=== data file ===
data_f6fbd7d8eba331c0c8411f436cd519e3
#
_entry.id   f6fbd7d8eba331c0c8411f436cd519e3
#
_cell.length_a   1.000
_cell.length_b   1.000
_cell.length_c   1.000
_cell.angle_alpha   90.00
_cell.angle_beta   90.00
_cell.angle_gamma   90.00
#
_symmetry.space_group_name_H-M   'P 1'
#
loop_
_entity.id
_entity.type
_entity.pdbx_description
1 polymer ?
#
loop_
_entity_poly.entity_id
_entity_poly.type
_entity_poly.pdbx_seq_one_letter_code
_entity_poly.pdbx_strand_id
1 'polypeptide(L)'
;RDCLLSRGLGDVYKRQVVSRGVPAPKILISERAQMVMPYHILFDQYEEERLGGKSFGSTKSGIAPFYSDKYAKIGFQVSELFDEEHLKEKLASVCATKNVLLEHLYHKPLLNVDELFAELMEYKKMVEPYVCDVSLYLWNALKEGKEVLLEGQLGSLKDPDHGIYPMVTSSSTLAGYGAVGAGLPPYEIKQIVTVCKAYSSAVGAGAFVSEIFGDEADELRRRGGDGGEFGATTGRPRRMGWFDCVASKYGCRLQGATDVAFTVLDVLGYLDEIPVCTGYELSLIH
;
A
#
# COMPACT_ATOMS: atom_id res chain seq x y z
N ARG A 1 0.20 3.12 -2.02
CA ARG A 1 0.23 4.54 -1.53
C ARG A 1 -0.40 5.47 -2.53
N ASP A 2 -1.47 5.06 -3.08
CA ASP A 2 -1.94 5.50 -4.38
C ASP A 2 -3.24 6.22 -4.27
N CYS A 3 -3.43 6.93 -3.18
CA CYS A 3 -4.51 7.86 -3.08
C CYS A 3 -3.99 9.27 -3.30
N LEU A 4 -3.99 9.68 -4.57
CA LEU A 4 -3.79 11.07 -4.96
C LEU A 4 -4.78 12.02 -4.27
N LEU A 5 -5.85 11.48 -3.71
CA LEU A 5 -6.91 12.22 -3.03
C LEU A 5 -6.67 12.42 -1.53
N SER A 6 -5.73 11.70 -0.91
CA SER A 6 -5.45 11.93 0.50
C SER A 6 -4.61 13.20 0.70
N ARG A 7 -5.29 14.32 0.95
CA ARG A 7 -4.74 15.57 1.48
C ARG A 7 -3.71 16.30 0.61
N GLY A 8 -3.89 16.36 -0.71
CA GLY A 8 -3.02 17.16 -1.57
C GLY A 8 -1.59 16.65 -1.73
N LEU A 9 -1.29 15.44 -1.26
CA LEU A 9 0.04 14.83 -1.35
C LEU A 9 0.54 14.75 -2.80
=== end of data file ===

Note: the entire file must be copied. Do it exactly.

data_f6fbd7d8eba331c0c8411f436cd519e3
#
_entry.id   f6fbd7d8eba331c0c8411f436cd519e3
#
_cell.length_a   1.000
_cell.length_b   1.000
_cell.length_c   1.000
_cell.angle_alpha   90.00
_cell.angle_beta   90.00
_cell.angle_gamma   90.00
#
_symmetry.space_group_name_H-M   'P 1'
#
loop_
_entity.id
_entity.type
_entity.pdbx_description
1 polymer ?
#
loop_
_entity_poly.entity_id
_entity_poly.type
_entity_poly.pdbx_seq_one_letter_code
_entity_poly.pdbx_strand_id
1 'polypeptide(L)'
;RDCLLSRGLGDVYKRQVVSRGVPAPKILISERAQMVMPYHILFDQYEEERLGGKSFGSTKSGIAPFYSDKYAKIGFQVSELFDEEHLKEKLASVCATKNVLLEHLYHKPLLNVDELFAELMEYKKMVEPYVCDVSLYLWNALKEGKEVLLEGQLGSLKDPDHGIYPMVTSSSTLAGYGAVGAGLPPYEIKQIVTVCKAYSSAVGAGAFVSEIFGDEADELRRRGGDGGEFGATTGRPRRMGWFDCVASKYGCRLQGATDVAFTVLDVLGYLDEIPVCTGYELSLIH
;
A
#
# COMPACT_ATOMS: atom_id res chain seq x y z
N ARG A 1 0.20 3.12 -2.02
CA ARG A 1 0.23 4.54 -1.53
C ARG A 1 -0.40 5.47 -2.53
N ASP A 2 -1.47 5.06 -3.08
CA ASP A 2 -1.94 5.50 -4.38
C ASP A 2 -3.24 6.22 -4.27
N CYS A 3 -3.43 6.93 -3.18
CA CYS A 3 -4.51 7.86 -3.08
C CYS A 3 -3.99 9.27 -3.30
N LEU A 4 -3.99 9.68 -4.57
CA LEU A 4 -3.79 11.07 -4.96
C LEU A 4 -4.78 12.02 -4.27
N LEU A 5 -5.85 11.48 -3.71
CA LEU A 5 -6.91 12.22 -3.03
C LEU A 5 -6.67 12.42 -1.53
N SER A 6 -5.73 11.70 -0.91
CA SER A 6 -5.45 11.93 0.50
C SER A 6 -4.61 13.20 0.70
N ARG A 7 -5.29 14.32 0.95
CA ARG A 7 -4.74 15.57 1.48
C ARG A 7 -3.71 16.30 0.61
N GLY A 8 -3.89 16.36 -0.71
CA GLY A 8 -3.02 17.16 -1.57
C GLY A 8 -1.59 16.65 -1.73
N LEU A 9 -1.29 15.44 -1.26
CA LEU A 9 0.04 14.83 -1.35
C LEU A 9 0.54 14.75 -2.80